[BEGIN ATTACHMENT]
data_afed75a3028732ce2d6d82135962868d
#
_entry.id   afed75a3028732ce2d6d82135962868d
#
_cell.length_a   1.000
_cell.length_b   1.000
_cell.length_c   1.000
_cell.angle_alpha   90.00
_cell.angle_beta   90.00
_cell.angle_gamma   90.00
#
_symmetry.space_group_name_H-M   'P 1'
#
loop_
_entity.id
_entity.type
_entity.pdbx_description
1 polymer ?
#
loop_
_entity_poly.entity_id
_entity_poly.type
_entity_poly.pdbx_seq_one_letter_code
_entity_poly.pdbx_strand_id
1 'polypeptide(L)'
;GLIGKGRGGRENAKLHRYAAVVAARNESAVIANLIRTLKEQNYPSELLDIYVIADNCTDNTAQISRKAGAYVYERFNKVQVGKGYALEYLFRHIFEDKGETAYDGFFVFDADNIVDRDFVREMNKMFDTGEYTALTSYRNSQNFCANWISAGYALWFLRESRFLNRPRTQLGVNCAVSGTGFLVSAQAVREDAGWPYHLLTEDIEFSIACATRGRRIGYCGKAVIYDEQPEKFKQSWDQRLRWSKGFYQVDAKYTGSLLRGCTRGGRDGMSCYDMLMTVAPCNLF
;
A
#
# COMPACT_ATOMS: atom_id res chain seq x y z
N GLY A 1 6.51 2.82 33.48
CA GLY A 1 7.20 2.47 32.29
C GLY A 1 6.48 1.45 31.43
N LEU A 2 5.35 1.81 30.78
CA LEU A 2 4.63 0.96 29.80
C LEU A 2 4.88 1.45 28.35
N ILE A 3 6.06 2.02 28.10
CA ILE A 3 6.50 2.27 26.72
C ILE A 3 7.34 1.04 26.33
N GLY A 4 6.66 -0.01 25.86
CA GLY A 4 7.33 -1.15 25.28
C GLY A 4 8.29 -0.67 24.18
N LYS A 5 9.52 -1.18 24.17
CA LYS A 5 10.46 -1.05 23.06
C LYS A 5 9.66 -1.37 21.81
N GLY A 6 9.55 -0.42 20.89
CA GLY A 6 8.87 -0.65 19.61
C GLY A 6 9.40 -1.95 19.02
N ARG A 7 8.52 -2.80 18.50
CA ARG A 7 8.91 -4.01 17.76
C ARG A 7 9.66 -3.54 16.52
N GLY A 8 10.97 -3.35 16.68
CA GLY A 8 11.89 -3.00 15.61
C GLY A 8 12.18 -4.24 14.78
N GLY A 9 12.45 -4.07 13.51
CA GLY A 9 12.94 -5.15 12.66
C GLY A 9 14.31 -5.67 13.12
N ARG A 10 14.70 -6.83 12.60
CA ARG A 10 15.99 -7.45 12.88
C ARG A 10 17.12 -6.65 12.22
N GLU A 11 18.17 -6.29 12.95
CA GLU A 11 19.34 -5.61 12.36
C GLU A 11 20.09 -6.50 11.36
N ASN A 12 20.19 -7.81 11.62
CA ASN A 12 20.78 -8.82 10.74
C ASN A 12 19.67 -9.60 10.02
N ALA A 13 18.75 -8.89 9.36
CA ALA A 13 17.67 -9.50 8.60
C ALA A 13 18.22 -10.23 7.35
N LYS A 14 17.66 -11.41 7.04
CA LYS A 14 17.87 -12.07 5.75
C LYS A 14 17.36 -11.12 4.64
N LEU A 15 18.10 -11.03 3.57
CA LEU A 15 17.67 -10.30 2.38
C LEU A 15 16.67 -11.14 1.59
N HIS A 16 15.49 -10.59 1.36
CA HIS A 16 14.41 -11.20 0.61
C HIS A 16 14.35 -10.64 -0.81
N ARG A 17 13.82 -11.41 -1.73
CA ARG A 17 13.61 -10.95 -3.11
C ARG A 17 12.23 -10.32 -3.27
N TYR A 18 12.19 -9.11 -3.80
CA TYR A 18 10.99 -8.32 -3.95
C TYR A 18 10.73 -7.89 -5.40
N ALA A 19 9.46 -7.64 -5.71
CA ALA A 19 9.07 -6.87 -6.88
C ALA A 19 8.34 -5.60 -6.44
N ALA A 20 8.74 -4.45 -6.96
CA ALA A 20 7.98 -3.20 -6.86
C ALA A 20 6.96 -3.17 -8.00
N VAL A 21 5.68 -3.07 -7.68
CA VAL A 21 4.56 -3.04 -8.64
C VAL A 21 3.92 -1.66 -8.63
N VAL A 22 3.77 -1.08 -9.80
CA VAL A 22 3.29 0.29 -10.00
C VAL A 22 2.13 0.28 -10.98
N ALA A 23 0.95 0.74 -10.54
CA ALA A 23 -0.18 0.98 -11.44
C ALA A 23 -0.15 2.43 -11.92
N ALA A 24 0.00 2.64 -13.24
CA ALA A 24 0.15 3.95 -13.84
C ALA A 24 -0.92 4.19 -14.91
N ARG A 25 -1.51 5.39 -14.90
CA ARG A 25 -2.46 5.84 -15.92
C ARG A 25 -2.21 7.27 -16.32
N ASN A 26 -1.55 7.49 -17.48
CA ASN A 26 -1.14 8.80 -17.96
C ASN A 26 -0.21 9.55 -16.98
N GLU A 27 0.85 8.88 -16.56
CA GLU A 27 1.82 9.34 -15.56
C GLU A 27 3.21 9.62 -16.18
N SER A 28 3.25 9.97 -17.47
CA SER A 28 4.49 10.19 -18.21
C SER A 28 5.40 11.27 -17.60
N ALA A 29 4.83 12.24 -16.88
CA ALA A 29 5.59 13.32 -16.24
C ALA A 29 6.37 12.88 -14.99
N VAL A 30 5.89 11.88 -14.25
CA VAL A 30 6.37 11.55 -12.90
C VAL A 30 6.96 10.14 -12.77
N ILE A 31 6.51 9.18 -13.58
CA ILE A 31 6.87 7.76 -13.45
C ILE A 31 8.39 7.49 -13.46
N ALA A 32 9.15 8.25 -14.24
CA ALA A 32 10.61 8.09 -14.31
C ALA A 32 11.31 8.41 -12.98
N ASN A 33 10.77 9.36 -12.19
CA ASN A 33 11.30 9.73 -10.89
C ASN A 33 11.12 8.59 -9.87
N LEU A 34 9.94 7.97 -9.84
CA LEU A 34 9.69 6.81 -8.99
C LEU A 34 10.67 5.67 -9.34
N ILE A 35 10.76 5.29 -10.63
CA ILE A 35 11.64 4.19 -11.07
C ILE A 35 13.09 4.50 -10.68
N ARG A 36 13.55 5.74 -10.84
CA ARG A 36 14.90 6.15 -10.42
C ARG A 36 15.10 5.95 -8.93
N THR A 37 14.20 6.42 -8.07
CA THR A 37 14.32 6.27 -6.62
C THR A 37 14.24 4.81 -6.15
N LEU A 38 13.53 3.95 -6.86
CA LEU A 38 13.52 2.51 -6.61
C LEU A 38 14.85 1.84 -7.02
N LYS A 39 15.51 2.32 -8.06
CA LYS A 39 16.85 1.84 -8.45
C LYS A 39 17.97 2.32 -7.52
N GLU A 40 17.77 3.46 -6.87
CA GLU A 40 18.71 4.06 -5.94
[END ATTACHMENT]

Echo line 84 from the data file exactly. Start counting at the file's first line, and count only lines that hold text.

C TYR A 18 10.73 -7.89 -5.40